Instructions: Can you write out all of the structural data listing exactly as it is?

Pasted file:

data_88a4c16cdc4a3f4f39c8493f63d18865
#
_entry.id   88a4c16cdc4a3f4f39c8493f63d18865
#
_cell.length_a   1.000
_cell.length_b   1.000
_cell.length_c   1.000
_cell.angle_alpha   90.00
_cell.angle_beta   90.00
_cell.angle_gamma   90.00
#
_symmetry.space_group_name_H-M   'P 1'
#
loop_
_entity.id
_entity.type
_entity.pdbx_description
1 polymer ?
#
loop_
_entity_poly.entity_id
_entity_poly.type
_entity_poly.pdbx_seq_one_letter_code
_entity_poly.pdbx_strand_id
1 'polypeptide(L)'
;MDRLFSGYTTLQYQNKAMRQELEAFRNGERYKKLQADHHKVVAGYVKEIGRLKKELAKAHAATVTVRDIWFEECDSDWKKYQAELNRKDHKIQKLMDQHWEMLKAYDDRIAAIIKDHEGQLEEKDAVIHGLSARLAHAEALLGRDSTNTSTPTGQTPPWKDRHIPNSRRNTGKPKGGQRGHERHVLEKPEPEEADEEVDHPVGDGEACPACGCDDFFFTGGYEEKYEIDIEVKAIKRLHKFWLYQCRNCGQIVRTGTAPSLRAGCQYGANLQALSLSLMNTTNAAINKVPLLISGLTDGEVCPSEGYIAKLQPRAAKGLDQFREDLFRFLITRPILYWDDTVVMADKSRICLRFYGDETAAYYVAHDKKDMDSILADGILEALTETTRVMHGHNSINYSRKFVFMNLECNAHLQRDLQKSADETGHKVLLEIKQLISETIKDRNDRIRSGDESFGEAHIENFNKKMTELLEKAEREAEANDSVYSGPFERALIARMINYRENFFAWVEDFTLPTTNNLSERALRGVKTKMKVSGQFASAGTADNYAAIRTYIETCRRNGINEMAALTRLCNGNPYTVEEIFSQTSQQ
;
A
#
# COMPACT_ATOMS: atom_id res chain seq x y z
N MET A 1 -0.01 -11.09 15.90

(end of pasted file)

data_88a4c16cdc4a3f4f39c8493f63d18865
#
_entry.id   88a4c16cdc4a3f4f39c8493f63d18865
#
_cell.length_a   1.000
_cell.length_b   1.000
_cell.length_c   1.000
_cell.angle_alpha   90.00
_cell.angle_beta   90.00
_cell.angle_gamma   90.00
#
_symmetry.space_group_name_H-M   'P 1'
#
loop_
_entity.id
_entity.type
_entity.pdbx_description
1 polymer ?
#
loop_
_entity_poly.entity_id
_entity_poly.type
_entity_poly.pdbx_seq_one_letter_code
_entity_poly.pdbx_strand_id
1 'polypeptide(L)'
;MDRLFSGYTTLQYQNKAMRQELEAFRNGERYKKLQADHHKVVAGYVKEIGRLKKELAKAHAATVTVRDIWFEECDSDWKKYQAELNRKDHKIQKLMDQHWEMLKAYDDRIAAIIKDHEGQLEEKDAVIHGLSARLAHAEALLGRDSTNTSTPTGQTPPWKDRHIPNSRRNTGKPKGGQRGHERHVLEKPEPEEADEEVDHPVGDGEACPACGCDDFFFTGGYEEKYEIDIEVKAIKRLHKFWLYQCRNCGQIVRTGTAPSLRAGCQYGANLQALSLSLMNTTNAAINKVPLLISGLTDGEVCPSEGYIAKLQPRAAKGLDQFREDLFRFLITRPILYWDDTVVMADKSRICLRFYGDETAAYYVAHDKKDMDSILADGILEALTETTRVMHGHNSINYSRKFVFMNLECNAHLQRDLQKSADETGHKVLLEIKQLISETIKDRNDRIRSGDESFGEAHIENFNKKMTELLEKAEREAEANDSVYSGPFERALIARMINYRENFFAWVEDFTLPTTNNLSERALRGVKTKMKVSGQFASAGTADNYAAIRTYIETCRRNGINEMAALTRLCNGNPYTVEEIFSQTSQQ
;
A
#
# COMPACT_ATOMS: atom_id res chain seq x y z
N MET A 1 -0.01 -11.09 15.90